The question posed by Munir Al-Hafi from Future TV is: What is your response to the recent statements made by Israeli Prime Minister Benjamin Netanyahu regarding peace?

In response, the answer is straightforward. If Prime Minister Netanyahu is genuinely committed to peace, he should publicly announce the acceptance of resuming negotiations from where they left off and demonstrate a willingness to honor the commitments made by Yitzhak Rabin’s government. However, it is my belief that the Israelis do not genuinely desire a just and comprehensive peace. True peace entails the complete withdrawal from all occupied Arab territories and the recognition of the rights of the Palestinian people. In essence, it necessitates an end to the Zionist project. The pursuit of a just peace contradicts the objectives of the Zionist movement, which it has strived to achieve since its inception and continues to pursue to this day.

Question: Following the passing of King Hussein, there have been suggestions that Jordan might move towards a confederation with the Palestinians or align itself with the Iraq project. What is your assessment of the most realistic scenarios in this region?

Another question pertains to recent claims made by certain Arab newspapers regarding Syria’s possession of chemical weapons. These allegations seem to be part of a broader agenda targeting Syria or other nations. Some observers have linked these claims to the timing of the referendum, suggesting that the West intends to influence its outcome to satisfy its own interests. What is your evaluation of the significance of raising this issue?


Firstly, regarding the speculations surrounding Jordan’s future after the demise of King Hussein, I would caution against placing too much emphasis on these analyses. There are plans that aim to undermine the Arab nations, which are not new and serve the interests of Israel in dominating and controlling the Arab world. However, it should be understood that the desires of others cannot simply be imposed. From my perspective, Jordan is currently focused on consolidating its internal situation, considering the presence of a new king. I do not believe Jordan can be preoccupied with such speculations. Iraq, likewise, is not a playground owned by any external entity. It is a sovereign nation where the destiny of its people should be determined by the Iraqis themselves.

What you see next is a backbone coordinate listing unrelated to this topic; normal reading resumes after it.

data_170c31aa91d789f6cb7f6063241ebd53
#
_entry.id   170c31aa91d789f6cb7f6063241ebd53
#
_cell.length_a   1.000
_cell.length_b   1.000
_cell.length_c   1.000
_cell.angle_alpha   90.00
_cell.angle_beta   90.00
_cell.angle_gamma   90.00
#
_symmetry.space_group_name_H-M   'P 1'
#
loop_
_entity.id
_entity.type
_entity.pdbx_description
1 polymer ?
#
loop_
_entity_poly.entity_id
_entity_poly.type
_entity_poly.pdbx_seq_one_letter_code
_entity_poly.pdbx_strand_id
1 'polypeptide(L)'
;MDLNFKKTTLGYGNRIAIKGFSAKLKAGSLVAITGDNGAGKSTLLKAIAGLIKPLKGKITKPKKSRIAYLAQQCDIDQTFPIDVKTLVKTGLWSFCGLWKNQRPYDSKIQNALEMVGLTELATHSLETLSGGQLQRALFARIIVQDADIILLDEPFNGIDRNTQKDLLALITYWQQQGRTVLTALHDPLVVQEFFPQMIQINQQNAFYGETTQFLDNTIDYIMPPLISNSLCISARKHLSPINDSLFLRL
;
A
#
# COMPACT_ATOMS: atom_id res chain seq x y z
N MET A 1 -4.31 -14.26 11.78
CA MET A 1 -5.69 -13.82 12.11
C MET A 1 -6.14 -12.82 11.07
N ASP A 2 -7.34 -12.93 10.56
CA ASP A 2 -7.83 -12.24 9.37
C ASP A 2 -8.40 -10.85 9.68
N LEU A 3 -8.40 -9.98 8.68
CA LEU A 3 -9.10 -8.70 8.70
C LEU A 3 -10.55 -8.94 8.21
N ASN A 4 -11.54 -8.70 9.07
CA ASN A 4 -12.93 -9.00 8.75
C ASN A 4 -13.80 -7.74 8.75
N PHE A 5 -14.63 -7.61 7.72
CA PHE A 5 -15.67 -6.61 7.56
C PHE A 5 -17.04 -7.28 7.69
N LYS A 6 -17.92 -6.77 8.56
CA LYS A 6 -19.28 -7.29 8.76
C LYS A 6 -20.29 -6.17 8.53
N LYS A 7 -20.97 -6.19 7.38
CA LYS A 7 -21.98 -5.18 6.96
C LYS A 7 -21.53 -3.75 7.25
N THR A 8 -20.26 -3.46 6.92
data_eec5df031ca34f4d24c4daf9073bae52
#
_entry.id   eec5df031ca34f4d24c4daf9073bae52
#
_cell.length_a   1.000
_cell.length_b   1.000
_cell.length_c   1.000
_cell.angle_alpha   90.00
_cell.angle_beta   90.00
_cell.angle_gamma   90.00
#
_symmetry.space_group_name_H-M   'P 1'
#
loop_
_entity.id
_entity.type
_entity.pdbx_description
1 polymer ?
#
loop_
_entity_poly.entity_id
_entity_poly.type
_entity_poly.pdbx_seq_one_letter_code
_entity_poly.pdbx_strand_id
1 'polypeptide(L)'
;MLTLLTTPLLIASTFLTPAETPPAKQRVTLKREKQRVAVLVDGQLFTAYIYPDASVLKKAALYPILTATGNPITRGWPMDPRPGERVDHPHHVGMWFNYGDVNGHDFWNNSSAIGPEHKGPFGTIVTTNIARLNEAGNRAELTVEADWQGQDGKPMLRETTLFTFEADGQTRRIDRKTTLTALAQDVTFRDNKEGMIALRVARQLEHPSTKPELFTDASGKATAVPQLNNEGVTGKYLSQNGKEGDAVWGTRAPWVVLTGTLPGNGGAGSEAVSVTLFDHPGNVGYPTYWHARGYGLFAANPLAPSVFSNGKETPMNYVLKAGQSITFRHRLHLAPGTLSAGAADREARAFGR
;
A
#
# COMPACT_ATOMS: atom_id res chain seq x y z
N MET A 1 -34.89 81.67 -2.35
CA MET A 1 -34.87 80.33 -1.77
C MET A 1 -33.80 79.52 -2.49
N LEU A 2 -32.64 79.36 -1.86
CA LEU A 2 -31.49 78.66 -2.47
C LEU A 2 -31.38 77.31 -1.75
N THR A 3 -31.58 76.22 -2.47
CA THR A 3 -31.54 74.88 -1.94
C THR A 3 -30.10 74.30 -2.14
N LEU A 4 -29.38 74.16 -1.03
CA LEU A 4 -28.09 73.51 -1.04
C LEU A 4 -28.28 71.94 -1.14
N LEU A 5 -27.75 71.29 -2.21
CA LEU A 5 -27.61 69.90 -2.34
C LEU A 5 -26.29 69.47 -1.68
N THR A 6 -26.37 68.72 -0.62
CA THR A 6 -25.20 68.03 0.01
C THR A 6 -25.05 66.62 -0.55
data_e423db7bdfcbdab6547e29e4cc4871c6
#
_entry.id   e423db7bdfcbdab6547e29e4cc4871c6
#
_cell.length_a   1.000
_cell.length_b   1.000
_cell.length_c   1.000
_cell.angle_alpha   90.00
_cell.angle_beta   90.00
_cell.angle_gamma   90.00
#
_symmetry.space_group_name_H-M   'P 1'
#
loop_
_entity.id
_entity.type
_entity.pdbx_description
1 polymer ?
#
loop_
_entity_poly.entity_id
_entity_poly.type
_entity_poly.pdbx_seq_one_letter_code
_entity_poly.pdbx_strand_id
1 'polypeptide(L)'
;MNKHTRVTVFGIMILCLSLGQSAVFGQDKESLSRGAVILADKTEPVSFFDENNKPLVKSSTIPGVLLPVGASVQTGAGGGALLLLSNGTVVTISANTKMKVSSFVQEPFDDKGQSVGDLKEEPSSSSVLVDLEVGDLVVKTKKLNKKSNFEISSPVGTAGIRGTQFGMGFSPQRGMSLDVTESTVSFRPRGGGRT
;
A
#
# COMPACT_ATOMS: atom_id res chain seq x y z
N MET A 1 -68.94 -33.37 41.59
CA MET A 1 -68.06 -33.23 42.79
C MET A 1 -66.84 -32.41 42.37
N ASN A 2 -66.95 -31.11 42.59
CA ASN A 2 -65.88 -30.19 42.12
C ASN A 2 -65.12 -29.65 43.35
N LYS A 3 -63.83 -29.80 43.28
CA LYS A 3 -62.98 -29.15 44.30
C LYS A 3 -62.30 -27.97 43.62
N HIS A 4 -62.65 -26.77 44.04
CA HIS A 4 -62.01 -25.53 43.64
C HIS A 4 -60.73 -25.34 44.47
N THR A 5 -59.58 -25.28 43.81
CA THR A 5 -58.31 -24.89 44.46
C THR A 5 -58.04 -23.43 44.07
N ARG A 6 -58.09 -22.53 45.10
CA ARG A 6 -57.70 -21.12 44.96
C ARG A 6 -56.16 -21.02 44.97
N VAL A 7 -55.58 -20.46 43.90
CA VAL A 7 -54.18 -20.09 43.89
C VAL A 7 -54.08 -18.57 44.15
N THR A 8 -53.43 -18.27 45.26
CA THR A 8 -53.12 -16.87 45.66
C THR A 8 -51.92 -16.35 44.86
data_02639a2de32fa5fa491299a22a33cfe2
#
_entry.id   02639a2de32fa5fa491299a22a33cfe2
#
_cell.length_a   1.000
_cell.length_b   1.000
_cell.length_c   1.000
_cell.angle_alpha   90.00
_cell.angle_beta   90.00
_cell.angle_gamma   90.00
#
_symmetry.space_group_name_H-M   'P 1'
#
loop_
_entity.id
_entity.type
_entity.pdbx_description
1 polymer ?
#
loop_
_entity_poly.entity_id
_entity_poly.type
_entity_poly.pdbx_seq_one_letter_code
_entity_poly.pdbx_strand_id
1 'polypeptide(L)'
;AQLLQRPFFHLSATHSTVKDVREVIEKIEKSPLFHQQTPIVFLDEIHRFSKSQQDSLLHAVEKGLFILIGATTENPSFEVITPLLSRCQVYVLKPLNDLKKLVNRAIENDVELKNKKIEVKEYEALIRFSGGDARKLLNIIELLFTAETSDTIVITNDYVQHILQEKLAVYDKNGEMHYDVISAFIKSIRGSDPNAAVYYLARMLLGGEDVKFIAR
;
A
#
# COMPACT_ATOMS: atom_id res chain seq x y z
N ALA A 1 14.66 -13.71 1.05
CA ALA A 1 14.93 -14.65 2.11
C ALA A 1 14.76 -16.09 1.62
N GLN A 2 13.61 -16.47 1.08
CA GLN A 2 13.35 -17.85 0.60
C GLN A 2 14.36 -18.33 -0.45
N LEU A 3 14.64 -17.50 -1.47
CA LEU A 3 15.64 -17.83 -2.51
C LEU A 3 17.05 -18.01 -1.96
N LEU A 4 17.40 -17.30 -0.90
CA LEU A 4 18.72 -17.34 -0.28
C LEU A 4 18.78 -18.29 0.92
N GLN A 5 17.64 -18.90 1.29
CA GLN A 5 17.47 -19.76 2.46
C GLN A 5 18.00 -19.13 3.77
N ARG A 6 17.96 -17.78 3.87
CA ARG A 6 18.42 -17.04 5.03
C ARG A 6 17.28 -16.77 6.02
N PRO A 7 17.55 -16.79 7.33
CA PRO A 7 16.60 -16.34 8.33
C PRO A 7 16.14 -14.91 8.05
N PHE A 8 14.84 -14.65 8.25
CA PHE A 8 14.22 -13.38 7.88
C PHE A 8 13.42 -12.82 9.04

Regarding the idea of a confederation or federalism with the Palestinian side, it is a notion that has been raised at various stages but has yet to be realized due to numerous factors. These factors involve both Palestinian and Jordanian considerations. I believe it is important for all of us to work towards creating a new Arab environment in which Arab nations take charge of planning their own future, actively engaging without undue concerns. Regardless of the circumstances and the difficulties associated with such plans, aimed at fragmenting the Arab situation and serving Israel’s interests, they will not succeed. The Arab nation is ancient, with a rich history, and has overcome challenging times. Although the journey may be complex, future Arab generations will undoubtedly strive for a better future.

Regarding the issue of chemical weapons, these allegations have been circulating for some time. They are part of an Israeli campaign aimed at isolating Syria, despite Israel itself possessing various types of chemical, biological, and nuclear weapons. Israel manufactures a range of armaments, from aircraft to missiles, and benefits from a level of protection not provided to any other nation by an American state, which is the American guarantee of Israel’s security. These campaigns form part of the ongoing efforts against Syria. However, we remain resolute and steadfast, adhering to our progressive and national policies. We have a clear vision of the reality and the future, and we act in the best interest of our country—by “our country,” I mean not only Syria but the entire Arab world.

Question: The question comes from Hamdy Rizk, an Egyptian journalist representing Al-Musawwar magazine. Can you provide an overview of the meeting between Presidents Assad and Clinton in Jordan, and what conditions does Syria have for restoring warm relations?

Answer: The meeting, due to the occasion, was relatively brief, and there were exchanges of statements expressing the desire to enhance the state of relations.

Question: Thanaa Al-Imam, correspondent for Monte Carlo and MBC TV, asks: How does President Assad perceive Islam, and have there been any notable changes in this perspective since the first Gulf War?

Answer: Firstly, President Hafez al-Assad is a devout Muslim, practicing his faith. As Arabs, we consider Islam not only a religion for Muslims but also a cultural and historical heritage that extends to Christians as well. Therefore, our perception of Islam, both within Syria and beyond its borders, encompasses its role as a religion. We, as Muslims, view Islam as a cherished heritage and culture shared by all Arabs.